Meanwhile the rest of us continue to have to fight our own corner. Strangely, this may now be working in our favour because GPs know so little about our conditions because they have no training,that we are forced to insist that we have a specialist to advice. Whereas most with COPD are reliant on the programme implemented by GPs.

I hope that in my convoluted way I have unravelled some of the wooly fog RedSox.

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Thank you your reply is fabulous and it is spot on and many folks on this very forum should remove their blinders and understand fully that no matter what their medications are and there similarities to each other’s conditions they are different and not just under one titled umbrella

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Yes it is very complex. Conditions overlap and within each named condition we are all different.

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I would certainly exclude asthma from the COPD definition as it is reversible and therefore treated differently. As well as my late onset asthma, I was initially diagnosed with COPD (indicating, at least in the UK, that there is a distinction), but this was later changed to fixed small airways obstruction because I had never smoked. Consequently, I drew the conclusion that COPD is reserved for lung conditions associated with smoking, even though the effect and treatment are much the same. As for chronic bronchitis, I can't say, only that I had acute bronchitis as a child and it seems more of an upper respiratory disease, which I would imagine is treated differently.

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Severe Asthma only comes under the COPD umbrella, which, in my opinion, makes sense in my case, as I was told I only had 10% reversibility five years ago and it is much less now. What was originally Asthma, is now Small Airways Disease, or fixed lungs. I suspect most people with Severe Asthma have reduced reversibility because of all the bad chest infections over the years.

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I did not realise that asthma was included under COPD. I've had asthma since I was a baby and no one has ever mentioned it, but I am taking Spiriva which is only given to COPD patients normally. The asthma nurse had to get the consultant to approve it. I have always wondered if having had asthma all my life, there has been an effect on my lungs long term. Whether that would mean a COPD diagnosis or not, I'm not sure. I am in my early 40's and often wonder how my health is going to change in the future considering the last 10 years hasn't been good asthma-wise.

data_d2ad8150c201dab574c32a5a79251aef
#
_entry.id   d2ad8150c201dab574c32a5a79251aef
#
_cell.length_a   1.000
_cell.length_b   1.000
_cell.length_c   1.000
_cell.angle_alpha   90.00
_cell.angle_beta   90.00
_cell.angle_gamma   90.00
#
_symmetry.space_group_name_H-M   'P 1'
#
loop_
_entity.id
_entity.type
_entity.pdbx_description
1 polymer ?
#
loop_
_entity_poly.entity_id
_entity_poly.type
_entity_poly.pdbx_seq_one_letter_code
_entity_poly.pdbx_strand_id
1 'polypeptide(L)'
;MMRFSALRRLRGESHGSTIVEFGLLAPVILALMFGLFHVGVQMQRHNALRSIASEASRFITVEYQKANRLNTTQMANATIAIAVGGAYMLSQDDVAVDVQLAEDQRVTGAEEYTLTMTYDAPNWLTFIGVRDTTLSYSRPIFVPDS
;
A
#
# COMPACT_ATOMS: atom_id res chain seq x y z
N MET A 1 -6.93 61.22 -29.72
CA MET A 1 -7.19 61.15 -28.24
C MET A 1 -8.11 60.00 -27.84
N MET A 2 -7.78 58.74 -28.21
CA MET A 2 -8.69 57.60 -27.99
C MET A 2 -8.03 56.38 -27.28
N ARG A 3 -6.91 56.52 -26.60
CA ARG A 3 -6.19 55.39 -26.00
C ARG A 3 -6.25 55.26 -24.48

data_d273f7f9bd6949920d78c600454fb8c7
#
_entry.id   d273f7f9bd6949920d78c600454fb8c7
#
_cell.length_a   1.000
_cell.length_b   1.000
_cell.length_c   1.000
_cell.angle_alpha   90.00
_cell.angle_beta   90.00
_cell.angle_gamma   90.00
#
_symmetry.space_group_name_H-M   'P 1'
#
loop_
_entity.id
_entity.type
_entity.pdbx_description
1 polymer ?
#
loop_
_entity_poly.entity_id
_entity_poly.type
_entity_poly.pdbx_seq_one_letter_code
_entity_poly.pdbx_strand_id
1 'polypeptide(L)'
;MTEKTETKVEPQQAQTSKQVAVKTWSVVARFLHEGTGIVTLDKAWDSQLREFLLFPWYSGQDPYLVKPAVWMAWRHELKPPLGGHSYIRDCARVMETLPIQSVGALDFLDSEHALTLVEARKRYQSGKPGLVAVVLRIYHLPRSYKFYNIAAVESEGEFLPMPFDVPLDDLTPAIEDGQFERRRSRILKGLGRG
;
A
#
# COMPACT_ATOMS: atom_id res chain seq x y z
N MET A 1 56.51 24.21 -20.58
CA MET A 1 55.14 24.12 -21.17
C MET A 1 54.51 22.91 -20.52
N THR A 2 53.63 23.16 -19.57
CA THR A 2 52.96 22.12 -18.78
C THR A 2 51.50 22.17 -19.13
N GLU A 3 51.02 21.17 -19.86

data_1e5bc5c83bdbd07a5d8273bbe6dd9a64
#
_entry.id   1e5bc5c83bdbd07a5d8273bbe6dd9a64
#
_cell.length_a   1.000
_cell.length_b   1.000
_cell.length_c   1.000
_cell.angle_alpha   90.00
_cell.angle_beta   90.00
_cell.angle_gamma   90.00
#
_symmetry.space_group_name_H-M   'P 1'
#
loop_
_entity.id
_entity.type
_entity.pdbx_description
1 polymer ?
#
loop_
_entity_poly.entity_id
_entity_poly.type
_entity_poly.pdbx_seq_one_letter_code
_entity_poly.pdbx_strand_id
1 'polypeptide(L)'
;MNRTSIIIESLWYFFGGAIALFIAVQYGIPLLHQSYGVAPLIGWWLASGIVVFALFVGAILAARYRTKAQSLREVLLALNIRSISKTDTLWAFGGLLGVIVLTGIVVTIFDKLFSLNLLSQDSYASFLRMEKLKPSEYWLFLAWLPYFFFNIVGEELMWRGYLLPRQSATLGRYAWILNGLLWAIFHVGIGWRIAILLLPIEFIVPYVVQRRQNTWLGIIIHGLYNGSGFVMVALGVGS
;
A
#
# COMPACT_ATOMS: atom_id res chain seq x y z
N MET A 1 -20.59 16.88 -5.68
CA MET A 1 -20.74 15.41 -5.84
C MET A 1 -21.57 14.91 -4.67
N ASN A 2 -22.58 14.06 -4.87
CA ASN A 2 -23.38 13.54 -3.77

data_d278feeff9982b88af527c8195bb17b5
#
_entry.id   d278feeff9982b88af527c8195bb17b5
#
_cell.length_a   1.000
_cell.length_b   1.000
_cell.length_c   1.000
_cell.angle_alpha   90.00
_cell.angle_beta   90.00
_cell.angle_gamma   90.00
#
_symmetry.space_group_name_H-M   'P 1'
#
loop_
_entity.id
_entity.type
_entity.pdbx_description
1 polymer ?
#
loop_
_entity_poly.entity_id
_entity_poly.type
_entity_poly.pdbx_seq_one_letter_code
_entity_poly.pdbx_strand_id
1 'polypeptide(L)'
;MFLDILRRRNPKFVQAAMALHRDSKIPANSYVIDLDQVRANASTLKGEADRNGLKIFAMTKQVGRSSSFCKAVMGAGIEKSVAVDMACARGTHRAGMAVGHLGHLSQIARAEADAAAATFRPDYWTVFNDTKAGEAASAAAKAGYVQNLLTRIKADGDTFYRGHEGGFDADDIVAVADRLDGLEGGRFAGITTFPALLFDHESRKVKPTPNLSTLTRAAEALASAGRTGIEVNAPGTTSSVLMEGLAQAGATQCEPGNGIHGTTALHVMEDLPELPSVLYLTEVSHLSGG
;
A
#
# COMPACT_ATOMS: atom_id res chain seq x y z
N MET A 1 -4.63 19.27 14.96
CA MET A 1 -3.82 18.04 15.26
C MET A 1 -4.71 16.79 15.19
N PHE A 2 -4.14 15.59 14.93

In response to Superzob, just a query, how is asthma reversible? Is it just the symptoms that you are talking about? Just curious.

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This is a good example of how these conditions overlap. I have bronchiectasis and have had a spiriva inhaler for at least twenty years. I also have ventolin which I need in some situations but very rarely. I am sure that I have read that some people on this site with copd ( emphysema, chronic bronchitis) also use spiriva. It all depends what we need as we are all so different. Asthma has only been included under COPD comparatively recently. The major difference in treatment between bronchiectasis and the COPD conditions is that our consultants do not like to give us oral steroids.

Long term asthma can sometimes result in bronchiectasis but can be misdiagnosed as one of the other copd conditions. If you begin to get an undue amount of chest infections have this checked on.

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Thanks. I'm under the consultant at the moment so will see how it goes.

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Snap I never smoked bit had Asthma since a teenager. COPD embarrassing as people assume I'm a heavy smoker...... Yes Long term Asthma slowly damages the lungs. Spiriva is quite good. Same age so I guess it's long term Asthma and breathing in pollution etc. Old age lol.

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I know how you feel. I have never smoked either. I have always tried to be healthy. It's hard.

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I’m reading all the replies and it got me thinking why there are no members here with emphysema that are in their 70s it seems many folks here are getting on with COPD but not those with emphysema which is why I originally posted this umbrella thing . There just seems to me that “surviving” Emphysemics are few

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OH I bet there are lots of us really!!! I have severe emphysema and plod along fairly well with it plus bronchiectasis and other health issues. I'm almost 75.